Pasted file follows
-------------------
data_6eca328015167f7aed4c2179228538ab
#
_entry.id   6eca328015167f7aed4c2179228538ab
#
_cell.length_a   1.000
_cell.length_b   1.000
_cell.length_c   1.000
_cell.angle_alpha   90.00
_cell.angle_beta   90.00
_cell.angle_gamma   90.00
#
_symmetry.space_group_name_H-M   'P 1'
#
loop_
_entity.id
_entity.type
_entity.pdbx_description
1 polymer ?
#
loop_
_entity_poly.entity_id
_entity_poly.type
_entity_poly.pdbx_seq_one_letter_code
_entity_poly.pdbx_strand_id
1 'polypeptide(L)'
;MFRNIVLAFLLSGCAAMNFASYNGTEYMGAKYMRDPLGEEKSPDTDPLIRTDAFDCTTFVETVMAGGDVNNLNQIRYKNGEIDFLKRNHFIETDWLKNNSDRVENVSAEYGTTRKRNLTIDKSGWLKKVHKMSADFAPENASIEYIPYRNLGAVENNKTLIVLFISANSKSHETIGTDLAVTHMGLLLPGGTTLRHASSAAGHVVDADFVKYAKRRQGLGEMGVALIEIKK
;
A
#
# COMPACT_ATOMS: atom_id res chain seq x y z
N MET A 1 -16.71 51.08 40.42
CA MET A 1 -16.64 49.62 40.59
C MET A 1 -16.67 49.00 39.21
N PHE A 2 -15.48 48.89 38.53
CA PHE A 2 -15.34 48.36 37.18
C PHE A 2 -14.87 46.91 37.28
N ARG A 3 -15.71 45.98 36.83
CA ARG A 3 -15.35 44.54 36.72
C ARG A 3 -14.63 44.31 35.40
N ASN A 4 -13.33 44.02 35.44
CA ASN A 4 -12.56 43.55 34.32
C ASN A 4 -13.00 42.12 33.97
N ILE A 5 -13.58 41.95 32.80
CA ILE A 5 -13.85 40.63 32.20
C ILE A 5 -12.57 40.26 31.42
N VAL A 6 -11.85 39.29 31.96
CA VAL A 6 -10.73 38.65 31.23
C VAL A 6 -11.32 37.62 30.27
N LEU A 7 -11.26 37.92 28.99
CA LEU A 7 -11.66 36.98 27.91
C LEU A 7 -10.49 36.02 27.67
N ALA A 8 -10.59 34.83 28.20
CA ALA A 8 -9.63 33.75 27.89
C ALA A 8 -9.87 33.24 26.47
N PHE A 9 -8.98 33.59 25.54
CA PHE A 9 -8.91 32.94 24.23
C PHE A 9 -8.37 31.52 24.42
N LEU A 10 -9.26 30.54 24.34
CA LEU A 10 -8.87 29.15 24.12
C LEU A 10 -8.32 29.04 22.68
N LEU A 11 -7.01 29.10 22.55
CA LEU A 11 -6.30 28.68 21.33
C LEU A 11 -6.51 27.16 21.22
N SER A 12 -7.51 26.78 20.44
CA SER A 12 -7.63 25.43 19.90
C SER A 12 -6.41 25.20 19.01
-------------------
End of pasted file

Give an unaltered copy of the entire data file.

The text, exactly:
data_6eca328015167f7aed4c2179228538ab
#
_entry.id   6eca328015167f7aed4c2179228538ab
#
_cell.length_a   1.000
_cell.length_b   1.000
_cell.length_c   1.000
_cell.angle_alpha   90.00
_cell.angle_beta   90.00
_cell.angle_gamma   90.00
#
_symmetry.space_group_name_H-M   'P 1'
#
loop_
_entity.id
_entity.type
_entity.pdbx_description
1 polymer ?
#
loop_
_entity_poly.entity_id
_entity_poly.type
_entity_poly.pdbx_seq_one_letter_code
_entity_poly.pdbx_strand_id
1 'polypeptide(L)'
;MFRNIVLAFLLSGCAAMNFASYNGTEYMGAKYMRDPLGEEKSPDTDPLIRTDAFDCTTFVETVMAGGDVNNLNQIRYKNGEIDFLKRNHFIETDWLKNNSDRVENVSAEYGTTRKRNLTIDKSGWLKKVHKMSADFAPENASIEYIPYRNLGAVENNKTLIVLFISANSKSHETIGTDLAVTHMGLLLPGGTTLRHASSAAGHVVDADFVKYAKRRQGLGEMGVALIEIKK
;
A
#
# COMPACT_ATOMS: atom_id res chain seq x y z
N MET A 1 -16.71 51.08 40.42
CA MET A 1 -16.64 49.62 40.59
C MET A 1 -16.67 49.00 39.21
N PHE A 2 -15.48 48.89 38.53
CA PHE A 2 -15.34 48.36 37.18
C PHE A 2 -14.87 46.91 37.28
N ARG A 3 -15.71 45.98 36.83
CA ARG A 3 -15.35 44.54 36.72
C ARG A 3 -14.63 44.31 35.40
N ASN A 4 -13.33 44.02 35.44
CA ASN A 4 -12.56 43.55 34.32
C ASN A 4 -13.00 42.12 33.97
N ILE A 5 -13.58 41.95 32.80
CA ILE A 5 -13.85 40.63 32.20
C ILE A 5 -12.57 40.26 31.42
N VAL A 6 -11.85 39.29 31.96
CA VAL A 6 -10.73 38.65 31.23
C VAL A 6 -11.32 37.62 30.27
N LEU A 7 -11.26 37.92 28.99
CA LEU A 7 -11.66 36.98 27.91
C LEU A 7 -10.49 36.02 27.67
N ALA A 8 -10.59 34.83 28.20
CA ALA A 8 -9.63 33.75 27.89
C ALA A 8 -9.87 33.24 26.47
N PHE A 9 -8.98 33.59 25.54
CA PHE A 9 -8.91 32.94 24.23
C PHE A 9 -8.37 31.52 24.42
N LEU A 10 -9.26 30.54 24.34
CA LEU A 10 -8.87 29.15 24.12
C LEU A 10 -8.32 29.04 22.68
N LEU A 11 -7.01 29.10 22.55
CA LEU A 11 -6.30 28.68 21.33
C LEU A 11 -6.51 27.16 21.22
N SER A 12 -7.51 26.78 20.44
CA SER A 12 -7.63 25.43 19.90
C SER A 12 -6.41 25.20 19.01